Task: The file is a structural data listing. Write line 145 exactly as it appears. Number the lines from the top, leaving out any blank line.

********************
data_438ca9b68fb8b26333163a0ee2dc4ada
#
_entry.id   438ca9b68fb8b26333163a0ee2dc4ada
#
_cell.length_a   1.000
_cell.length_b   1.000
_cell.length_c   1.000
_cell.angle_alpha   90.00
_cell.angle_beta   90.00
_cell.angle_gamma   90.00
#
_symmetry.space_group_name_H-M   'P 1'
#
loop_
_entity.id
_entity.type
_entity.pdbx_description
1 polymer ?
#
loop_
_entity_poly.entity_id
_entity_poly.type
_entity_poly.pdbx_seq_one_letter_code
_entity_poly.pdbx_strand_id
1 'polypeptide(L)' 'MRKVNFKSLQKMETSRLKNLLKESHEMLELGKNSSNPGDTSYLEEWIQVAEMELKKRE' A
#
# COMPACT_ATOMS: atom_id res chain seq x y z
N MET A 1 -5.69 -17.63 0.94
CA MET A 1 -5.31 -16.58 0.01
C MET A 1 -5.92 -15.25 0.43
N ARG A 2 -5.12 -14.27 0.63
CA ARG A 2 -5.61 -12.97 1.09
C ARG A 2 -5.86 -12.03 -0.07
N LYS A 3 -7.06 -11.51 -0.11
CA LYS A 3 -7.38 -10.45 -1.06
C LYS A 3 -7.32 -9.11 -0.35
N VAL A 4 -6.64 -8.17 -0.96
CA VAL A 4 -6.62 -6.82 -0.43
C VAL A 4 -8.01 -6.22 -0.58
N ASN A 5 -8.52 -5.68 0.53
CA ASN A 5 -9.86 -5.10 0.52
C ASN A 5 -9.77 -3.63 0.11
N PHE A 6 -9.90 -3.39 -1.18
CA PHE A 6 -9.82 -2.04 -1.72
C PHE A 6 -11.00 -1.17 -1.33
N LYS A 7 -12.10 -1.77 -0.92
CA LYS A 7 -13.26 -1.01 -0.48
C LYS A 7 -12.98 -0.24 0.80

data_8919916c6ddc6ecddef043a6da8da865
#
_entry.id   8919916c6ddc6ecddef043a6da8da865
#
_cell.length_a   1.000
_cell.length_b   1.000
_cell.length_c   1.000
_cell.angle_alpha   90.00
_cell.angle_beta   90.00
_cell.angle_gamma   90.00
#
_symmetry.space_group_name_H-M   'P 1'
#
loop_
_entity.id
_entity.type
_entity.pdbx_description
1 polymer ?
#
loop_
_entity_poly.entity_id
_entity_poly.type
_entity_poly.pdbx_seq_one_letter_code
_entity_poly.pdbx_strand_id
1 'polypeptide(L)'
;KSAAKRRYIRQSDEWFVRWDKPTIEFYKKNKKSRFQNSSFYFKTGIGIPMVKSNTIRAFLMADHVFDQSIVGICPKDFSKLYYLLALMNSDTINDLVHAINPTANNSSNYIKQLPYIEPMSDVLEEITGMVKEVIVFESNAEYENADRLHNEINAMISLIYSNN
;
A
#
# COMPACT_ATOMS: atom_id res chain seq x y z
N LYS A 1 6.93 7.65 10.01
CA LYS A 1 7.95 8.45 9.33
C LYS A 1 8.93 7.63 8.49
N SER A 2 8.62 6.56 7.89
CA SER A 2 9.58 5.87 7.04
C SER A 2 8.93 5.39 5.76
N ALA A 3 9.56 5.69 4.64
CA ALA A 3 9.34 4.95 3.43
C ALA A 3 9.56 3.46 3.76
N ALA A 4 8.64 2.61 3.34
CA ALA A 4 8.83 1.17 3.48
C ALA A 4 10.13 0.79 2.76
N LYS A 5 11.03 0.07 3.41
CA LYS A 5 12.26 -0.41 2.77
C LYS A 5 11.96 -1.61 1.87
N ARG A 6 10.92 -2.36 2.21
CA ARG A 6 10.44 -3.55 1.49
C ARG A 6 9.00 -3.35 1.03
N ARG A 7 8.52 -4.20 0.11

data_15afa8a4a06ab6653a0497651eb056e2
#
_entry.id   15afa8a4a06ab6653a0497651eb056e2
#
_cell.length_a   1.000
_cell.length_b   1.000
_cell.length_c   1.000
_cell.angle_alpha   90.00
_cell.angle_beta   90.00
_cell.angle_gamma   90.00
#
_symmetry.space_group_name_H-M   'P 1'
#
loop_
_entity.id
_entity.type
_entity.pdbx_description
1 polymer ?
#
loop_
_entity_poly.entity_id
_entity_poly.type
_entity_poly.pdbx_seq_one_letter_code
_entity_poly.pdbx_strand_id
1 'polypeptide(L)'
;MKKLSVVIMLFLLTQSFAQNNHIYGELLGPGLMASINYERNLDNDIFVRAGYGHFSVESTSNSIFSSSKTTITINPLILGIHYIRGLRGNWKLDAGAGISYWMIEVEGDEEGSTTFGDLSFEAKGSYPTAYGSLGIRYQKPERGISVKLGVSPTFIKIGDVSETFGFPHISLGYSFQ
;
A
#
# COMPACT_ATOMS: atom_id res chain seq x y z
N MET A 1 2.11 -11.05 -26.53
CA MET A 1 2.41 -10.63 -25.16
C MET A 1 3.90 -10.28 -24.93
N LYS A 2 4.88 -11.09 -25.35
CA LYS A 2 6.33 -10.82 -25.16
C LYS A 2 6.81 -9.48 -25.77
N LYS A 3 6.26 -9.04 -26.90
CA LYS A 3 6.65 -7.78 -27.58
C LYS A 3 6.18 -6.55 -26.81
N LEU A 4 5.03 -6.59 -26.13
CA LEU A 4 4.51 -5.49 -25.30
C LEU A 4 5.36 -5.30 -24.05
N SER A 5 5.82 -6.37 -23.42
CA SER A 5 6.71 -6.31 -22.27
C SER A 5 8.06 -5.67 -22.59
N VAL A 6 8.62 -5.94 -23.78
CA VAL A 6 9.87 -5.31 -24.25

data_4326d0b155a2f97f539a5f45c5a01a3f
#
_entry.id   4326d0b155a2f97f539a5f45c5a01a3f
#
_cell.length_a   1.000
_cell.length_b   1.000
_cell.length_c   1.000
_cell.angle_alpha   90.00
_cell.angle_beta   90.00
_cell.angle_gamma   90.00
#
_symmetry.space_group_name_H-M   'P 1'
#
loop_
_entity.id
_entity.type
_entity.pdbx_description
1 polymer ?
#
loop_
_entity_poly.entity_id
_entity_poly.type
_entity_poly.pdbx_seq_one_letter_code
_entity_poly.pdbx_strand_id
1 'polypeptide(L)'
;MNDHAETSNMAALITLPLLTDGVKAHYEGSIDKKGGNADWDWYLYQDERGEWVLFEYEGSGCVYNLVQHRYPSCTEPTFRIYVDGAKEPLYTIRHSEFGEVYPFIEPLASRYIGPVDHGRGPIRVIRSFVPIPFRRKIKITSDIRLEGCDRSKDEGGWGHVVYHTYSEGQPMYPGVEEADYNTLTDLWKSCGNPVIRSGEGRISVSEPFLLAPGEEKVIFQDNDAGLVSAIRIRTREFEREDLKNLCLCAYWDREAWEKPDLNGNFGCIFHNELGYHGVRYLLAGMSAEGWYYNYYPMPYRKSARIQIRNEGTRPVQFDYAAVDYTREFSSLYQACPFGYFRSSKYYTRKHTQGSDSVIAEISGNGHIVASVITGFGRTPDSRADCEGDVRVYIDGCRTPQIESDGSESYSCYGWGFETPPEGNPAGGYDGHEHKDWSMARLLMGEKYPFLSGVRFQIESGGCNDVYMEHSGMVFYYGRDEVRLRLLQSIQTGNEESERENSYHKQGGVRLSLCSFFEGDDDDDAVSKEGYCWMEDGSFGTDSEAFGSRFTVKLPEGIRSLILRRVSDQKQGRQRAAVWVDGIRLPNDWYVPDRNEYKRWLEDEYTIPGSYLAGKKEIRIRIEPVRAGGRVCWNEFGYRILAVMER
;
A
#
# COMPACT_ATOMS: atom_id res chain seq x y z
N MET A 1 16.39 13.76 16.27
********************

data_4326d0b155a2f97f539a5f45c5a01a3f